Last 20th March 2019 EU Commission fined Google €1.49 Bn (1.29% of Google’s turnover in 2018) for abusive practices in online advertising.
Google ceased the illegal practices a few months after the Commission issued in July 2016a Statement of Objections concerning this case. The decision requires Google to, at a minimum, stop its illegal conduct, to the extent it has not already done so, and to refrain from any measure that has the same or equivalent object or effect.
Google is also liable to face civil actions for damages that can be brought before the courts of the Member States by any person or business affected by its anti-competitive behaviour. The new EU Antitrust Damages Directive makes it easier for victims of anti-competitive practices to obtain damages.
This is the third fine imposed by EU Commission to Google and comes on the heels of other two. The first one In June 2017 and amounting to €2.42Bn for abusing its dominance as a search engine by giving an illegal advantage to Google’s own comparison shopping service.
The second fine came in July 2018, when the Commission fined Google €4.34Bn for illegal practices regarding Android mobile devices to strengthen the dominance of Google’s search engine.
Commissioner Margrethe Vestager, in charge of competition policy, explained about the Adsense for Search case: “Today the Commission has fined Google €1.49 billion for illegal misuse of its dominant position in the market for the brokering of online search adverts. Google has cemented its dominance in online search adverts and shielded itself from competitive pressure by imposing anti-competitive contractual restrictions on third-party websites. This is illegal under EU antitrust rules. The misconduct lasted over 10 years and denied other companies the possibility to compete on the merits and to innovate and consumers the benefits of competition.”
The Commission explains that websites such as newspaper websites, blogs or travel sites aggregators often have a search function embedded. When a user searches using this search function, the website delivers both search results and search adverts, which appear alongside the search result.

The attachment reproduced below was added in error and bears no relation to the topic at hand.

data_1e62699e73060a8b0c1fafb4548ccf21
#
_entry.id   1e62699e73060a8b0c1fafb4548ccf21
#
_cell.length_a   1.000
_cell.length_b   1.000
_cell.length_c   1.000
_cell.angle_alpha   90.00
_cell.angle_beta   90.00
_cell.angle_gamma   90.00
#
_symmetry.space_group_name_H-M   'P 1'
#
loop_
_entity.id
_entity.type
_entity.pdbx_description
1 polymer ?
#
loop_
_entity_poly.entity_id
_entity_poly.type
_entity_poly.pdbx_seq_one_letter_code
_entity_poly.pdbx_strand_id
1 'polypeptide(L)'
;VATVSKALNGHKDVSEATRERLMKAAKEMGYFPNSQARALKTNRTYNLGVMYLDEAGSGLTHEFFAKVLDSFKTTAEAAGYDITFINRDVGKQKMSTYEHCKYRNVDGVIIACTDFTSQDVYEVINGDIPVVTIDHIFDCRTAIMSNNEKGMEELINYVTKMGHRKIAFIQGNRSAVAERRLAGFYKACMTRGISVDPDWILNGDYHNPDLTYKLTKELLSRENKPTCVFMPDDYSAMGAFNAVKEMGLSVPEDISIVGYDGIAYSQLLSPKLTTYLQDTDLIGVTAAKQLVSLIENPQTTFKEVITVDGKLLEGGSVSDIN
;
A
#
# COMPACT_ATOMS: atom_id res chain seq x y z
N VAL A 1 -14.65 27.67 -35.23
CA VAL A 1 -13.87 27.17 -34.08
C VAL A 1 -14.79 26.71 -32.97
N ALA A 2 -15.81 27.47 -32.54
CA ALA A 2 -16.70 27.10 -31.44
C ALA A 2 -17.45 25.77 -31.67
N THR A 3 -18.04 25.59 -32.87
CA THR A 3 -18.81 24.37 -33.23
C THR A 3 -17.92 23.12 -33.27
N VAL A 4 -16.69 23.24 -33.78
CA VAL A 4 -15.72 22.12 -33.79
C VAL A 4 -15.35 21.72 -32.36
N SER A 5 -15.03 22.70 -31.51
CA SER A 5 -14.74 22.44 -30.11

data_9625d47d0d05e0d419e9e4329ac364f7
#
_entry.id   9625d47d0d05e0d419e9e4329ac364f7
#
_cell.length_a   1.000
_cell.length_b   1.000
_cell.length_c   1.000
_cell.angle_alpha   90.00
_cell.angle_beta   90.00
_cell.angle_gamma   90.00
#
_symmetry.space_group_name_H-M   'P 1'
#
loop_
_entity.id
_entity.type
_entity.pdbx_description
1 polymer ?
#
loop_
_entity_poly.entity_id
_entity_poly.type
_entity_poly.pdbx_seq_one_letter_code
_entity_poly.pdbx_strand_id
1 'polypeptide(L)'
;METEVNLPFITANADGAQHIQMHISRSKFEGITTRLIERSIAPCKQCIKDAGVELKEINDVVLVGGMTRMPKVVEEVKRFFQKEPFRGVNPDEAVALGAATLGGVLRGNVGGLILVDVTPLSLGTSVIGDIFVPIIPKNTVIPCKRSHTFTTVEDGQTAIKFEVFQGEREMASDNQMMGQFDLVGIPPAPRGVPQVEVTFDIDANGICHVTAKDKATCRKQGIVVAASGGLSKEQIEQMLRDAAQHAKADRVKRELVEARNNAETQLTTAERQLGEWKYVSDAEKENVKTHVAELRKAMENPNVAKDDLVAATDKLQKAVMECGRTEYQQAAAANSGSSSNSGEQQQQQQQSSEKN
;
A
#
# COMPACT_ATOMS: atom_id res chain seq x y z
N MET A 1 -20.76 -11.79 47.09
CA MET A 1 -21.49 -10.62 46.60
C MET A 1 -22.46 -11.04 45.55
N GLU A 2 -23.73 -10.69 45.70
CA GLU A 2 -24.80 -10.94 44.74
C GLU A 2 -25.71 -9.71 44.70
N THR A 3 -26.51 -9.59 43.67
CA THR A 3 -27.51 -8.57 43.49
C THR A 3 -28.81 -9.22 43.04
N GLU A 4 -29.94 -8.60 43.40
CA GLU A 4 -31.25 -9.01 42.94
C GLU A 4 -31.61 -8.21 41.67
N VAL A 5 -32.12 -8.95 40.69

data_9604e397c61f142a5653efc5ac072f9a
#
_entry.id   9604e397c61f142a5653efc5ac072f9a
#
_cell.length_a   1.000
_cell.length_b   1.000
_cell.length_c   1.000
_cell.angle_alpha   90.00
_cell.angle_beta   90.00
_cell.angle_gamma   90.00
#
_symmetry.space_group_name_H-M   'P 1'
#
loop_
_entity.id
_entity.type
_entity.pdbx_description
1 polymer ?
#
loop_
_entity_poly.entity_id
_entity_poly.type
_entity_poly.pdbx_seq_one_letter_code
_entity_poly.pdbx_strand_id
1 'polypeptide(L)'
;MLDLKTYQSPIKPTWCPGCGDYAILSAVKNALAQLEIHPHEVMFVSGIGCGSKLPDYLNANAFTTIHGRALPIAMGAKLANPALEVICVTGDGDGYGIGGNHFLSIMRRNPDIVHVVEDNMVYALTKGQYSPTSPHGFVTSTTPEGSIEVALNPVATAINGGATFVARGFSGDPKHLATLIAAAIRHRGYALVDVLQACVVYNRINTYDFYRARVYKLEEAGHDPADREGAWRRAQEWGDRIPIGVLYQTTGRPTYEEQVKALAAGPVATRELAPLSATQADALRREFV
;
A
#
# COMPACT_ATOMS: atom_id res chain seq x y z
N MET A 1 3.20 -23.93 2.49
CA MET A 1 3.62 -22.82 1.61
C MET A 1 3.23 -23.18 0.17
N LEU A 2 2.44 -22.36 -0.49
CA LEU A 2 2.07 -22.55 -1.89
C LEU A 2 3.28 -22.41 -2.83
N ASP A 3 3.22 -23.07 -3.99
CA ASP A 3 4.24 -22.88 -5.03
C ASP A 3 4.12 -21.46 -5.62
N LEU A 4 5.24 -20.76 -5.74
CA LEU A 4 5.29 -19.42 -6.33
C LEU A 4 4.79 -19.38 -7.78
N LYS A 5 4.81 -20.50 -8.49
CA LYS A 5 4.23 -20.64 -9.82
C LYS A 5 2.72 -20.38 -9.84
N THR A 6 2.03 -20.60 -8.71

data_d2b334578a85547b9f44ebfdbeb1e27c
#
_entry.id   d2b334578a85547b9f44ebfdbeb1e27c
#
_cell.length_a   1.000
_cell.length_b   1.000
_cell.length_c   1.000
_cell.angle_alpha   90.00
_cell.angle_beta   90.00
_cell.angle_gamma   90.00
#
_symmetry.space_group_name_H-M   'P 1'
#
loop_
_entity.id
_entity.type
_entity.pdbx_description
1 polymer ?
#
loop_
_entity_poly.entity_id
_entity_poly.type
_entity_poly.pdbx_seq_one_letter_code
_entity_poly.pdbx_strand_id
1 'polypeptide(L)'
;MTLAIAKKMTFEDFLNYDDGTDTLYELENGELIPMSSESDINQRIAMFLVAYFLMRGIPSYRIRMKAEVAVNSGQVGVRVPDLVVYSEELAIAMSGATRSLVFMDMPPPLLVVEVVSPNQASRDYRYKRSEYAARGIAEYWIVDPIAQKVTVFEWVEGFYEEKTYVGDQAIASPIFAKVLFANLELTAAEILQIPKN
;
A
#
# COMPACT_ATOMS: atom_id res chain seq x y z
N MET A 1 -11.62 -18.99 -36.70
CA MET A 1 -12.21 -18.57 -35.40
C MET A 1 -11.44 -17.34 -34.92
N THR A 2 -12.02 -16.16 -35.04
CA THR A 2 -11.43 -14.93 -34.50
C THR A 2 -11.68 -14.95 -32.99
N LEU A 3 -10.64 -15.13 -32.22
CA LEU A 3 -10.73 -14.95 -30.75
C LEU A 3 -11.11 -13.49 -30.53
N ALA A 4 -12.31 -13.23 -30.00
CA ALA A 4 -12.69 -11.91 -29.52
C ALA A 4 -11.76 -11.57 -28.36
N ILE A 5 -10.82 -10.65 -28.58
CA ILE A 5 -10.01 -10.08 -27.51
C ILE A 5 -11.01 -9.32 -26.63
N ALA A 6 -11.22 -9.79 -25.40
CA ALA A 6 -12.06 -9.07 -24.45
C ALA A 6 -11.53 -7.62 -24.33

Through AdSense for Search, Google provides these search adverts to owners of “publisher” websites.
The investigation carried out by the EU Commission proves that Google first imposed in the contracts providing Adsense for Search with third party publishers an exclusive supply obligation, which prevented competitors from placing any search adverts on the commercially most significant websites. Then, Google introduced what it called its “relaxed exclusivity” strategy aimed at reserving for its own search adverts the most valuable positions and then from 2009, Google also included clauses requiring publishers to seek written approval from Google before making changes to the way in which any rival adverts were displayed, so that the tech giant wa able to control competing adverts’ performance.
Google is by far the strongest player in online search advertising intermediation in the European Economic Area (EEA), with a market share above 70% from 2006 to 2016. In 2016 Google also held market shares generally above 90% in the national markets for general search and above 75% in most of the national markets for online search advertising, where it is present with its flagship product, the Google search engine, which provides search results to consumers.
It is not possible for competitors in online search advertising such as Microsoft and Yahoo to sell advertising space in Google’s own search engine results pages. Therefore, third-party websites represent an important entry point for these other suppliers of online search advertising intermediation services to grow their business and try to compete with Google, EU Commission underscores.
Perhaps because there are no Microsoft or Yahoo involved, the “dark side” of Google’s crusade against bad ads has still not been taken into account by the EU Commission, even to start off an investigation. But I must say that an abuse of their dominant position not only may harm Google’s big competitors in the programatic segment of the online ad market (Adsense), but also kill publishers and app developers (many of them small or medium sized companies, some of them just autonomous professionals) trying to earn their every day bread and butter from online ad insertions on their, not necesarily low quality or low impact, sites and apps.
Image over the headline.- Google Ad Manager logo.© Google.